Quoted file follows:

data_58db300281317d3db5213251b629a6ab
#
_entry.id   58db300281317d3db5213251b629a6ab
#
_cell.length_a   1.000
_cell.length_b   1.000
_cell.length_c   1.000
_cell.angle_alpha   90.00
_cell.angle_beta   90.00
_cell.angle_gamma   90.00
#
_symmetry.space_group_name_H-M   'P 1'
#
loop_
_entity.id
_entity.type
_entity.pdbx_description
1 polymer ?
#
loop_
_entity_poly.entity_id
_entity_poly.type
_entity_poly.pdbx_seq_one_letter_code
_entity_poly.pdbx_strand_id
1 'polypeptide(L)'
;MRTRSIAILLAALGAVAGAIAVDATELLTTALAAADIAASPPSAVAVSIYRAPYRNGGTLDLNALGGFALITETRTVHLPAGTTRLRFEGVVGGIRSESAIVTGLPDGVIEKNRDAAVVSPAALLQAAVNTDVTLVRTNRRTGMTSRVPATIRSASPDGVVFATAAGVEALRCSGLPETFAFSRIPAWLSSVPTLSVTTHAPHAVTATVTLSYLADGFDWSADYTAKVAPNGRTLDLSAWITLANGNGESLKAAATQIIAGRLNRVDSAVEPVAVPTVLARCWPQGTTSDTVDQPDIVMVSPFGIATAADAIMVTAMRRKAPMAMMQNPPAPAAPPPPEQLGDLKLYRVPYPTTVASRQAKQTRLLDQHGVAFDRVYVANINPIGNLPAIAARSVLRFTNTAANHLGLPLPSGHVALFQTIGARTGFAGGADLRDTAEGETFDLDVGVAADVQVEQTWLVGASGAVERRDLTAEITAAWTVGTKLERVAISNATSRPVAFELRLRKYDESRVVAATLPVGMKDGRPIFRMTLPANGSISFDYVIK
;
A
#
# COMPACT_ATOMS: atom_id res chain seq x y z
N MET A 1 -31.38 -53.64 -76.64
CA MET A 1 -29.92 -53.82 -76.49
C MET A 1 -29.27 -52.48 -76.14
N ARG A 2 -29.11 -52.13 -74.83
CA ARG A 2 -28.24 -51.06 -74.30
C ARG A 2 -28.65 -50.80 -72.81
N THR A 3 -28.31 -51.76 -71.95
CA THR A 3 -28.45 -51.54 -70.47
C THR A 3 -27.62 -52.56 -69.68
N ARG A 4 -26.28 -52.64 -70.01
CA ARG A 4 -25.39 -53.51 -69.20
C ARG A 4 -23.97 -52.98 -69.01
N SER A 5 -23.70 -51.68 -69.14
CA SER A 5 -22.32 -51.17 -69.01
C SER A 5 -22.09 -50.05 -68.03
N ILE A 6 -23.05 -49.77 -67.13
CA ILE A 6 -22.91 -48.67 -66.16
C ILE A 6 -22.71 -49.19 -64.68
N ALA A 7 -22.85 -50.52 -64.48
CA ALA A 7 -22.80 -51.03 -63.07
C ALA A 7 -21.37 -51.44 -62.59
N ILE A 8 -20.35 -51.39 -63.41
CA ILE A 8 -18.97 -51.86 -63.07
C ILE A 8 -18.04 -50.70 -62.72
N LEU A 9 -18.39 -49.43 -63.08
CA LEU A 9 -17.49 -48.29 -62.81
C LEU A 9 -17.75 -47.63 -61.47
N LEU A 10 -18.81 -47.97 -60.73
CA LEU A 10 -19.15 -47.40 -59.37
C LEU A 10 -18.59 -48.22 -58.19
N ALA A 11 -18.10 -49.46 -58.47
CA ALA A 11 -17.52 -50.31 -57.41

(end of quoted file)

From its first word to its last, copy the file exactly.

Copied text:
data_58db300281317d3db5213251b629a6ab
#
_entry.id   58db300281317d3db5213251b629a6ab
#
_cell.length_a   1.000
_cell.length_b   1.000
_cell.length_c   1.000
_cell.angle_alpha   90.00
_cell.angle_beta   90.00
_cell.angle_gamma   90.00
#
_symmetry.space_group_name_H-M   'P 1'
#
loop_
_entity.id
_entity.type
_entity.pdbx_description
1 polymer ?
#
loop_
_entity_poly.entity_id
_entity_poly.type
_entity_poly.pdbx_seq_one_letter_code
_entity_poly.pdbx_strand_id
1 'polypeptide(L)'
;MRTRSIAILLAALGAVAGAIAVDATELLTTALAAADIAASPPSAVAVSIYRAPYRNGGTLDLNALGGFALITETRTVHLPAGTTRLRFEGVVGGIRSESAIVTGLPDGVIEKNRDAAVVSPAALLQAAVNTDVTLVRTNRRTGMTSRVPATIRSASPDGVVFATAAGVEALRCSGLPETFAFSRIPAWLSSVPTLSVTTHAPHAVTATVTLSYLADGFDWSADYTAKVAPNGRTLDLSAWITLANGNGESLKAAATQIIAGRLNRVDSAVEPVAVPTVLARCWPQGTTSDTVDQPDIVMVSPFGIATAADAIMVTAMRRKAPMAMMQNPPAPAAPPPPEQLGDLKLYRVPYPTTVASRQAKQTRLLDQHGVAFDRVYVANINPIGNLPAIAARSVLRFTNTAANHLGLPLPSGHVALFQTIGARTGFAGGADLRDTAEGETFDLDVGVAADVQVEQTWLVGASGAVERRDLTAEITAAWTVGTKLERVAISNATSRPVAFELRLRKYDESRVVAATLPVGMKDGRPIFRMTLPANGSISFDYVIK
;
A
#
# COMPACT_ATOMS: atom_id res chain seq x y z
N MET A 1 -31.38 -53.64 -76.64
CA MET A 1 -29.92 -53.82 -76.49
C MET A 1 -29.27 -52.48 -76.14
N ARG A 2 -29.11 -52.13 -74.83
CA ARG A 2 -28.24 -51.06 -74.30
C ARG A 2 -28.65 -50.80 -72.81
N THR A 3 -28.31 -51.76 -71.95
CA THR A 3 -28.45 -51.54 -70.47
C THR A 3 -27.62 -52.56 -69.68
N ARG A 4 -26.28 -52.64 -70.01
CA ARG A 4 -25.39 -53.51 -69.20
C ARG A 4 -23.97 -52.98 -69.01
N SER A 5 -23.70 -51.68 -69.14
CA SER A 5 -22.32 -51.17 -69.01
C SER A 5 -22.09 -50.05 -68.03
N ILE A 6 -23.05 -49.77 -67.13
CA ILE A 6 -22.91 -48.67 -66.16
C ILE A 6 -22.71 -49.19 -64.68
N ALA A 7 -22.85 -50.52 -64.48
CA ALA A 7 -22.80 -51.03 -63.07
C ALA A 7 -21.37 -51.44 -62.59
N ILE A 8 -20.35 -51.39 -63.41
CA ILE A 8 -18.97 -51.86 -63.07
C ILE A 8 -18.04 -50.70 -62.72
N LEU A 9 -18.39 -49.43 -63.08
CA LEU A 9 -17.49 -48.29 -62.81
C LEU A 9 -17.75 -47.63 -61.47
N LEU A 10 -18.81 -47.97 -60.73
CA LEU A 10 -19.15 -47.40 -59.37
C LEU A 10 -18.59 -48.22 -58.19
N ALA A 11 -18.10 -49.46 -58.47
CA ALA A 11 -17.52 -50.31 -57.41